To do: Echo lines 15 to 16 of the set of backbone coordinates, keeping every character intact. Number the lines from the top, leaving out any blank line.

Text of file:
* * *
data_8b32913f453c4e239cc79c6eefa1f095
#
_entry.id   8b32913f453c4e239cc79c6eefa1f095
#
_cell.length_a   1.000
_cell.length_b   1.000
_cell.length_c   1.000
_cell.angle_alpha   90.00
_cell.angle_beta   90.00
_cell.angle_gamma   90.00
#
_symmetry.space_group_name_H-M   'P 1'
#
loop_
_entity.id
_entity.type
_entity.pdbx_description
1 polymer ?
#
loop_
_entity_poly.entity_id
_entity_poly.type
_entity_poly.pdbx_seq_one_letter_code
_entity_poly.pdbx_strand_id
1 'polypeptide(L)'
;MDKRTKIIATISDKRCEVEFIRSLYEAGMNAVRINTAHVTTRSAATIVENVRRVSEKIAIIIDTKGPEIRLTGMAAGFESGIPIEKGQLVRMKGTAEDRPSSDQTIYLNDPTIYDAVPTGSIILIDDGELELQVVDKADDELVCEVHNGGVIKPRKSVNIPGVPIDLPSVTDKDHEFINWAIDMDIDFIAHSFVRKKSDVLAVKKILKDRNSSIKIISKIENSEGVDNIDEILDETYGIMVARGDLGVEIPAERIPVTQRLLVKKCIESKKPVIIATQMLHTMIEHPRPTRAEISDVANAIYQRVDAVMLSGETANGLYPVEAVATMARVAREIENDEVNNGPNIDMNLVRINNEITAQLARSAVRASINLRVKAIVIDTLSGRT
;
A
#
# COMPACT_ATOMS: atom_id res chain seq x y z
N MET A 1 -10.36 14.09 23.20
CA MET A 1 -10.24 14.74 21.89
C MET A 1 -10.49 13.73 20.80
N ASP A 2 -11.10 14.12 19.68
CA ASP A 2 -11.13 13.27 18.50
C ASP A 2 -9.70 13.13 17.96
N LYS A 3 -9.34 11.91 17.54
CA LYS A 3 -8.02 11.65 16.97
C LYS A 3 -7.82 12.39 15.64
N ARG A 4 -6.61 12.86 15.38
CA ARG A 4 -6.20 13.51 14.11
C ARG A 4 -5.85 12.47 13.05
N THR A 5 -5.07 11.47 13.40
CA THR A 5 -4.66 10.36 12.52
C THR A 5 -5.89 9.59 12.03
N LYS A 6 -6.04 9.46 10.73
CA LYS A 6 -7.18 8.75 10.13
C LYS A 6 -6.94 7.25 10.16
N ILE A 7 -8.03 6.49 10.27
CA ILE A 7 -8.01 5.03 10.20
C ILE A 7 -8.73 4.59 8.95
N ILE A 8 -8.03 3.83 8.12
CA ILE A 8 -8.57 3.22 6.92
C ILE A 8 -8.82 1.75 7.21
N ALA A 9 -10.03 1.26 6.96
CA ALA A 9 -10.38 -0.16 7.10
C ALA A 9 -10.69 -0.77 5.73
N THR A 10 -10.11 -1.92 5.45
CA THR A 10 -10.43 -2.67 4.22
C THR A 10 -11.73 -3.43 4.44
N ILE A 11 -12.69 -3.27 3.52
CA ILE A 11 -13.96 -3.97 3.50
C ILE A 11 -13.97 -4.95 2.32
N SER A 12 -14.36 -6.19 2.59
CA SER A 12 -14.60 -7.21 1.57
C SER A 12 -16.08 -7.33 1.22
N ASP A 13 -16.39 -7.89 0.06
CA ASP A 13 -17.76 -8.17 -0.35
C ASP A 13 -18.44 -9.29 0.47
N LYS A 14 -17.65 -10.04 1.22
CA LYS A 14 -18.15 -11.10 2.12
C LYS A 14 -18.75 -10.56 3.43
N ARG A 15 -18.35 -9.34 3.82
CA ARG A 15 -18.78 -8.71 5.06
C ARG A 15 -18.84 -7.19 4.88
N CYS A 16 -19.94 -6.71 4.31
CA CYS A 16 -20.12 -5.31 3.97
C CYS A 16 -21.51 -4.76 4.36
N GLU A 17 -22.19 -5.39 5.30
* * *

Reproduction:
_entity.id
_entity.type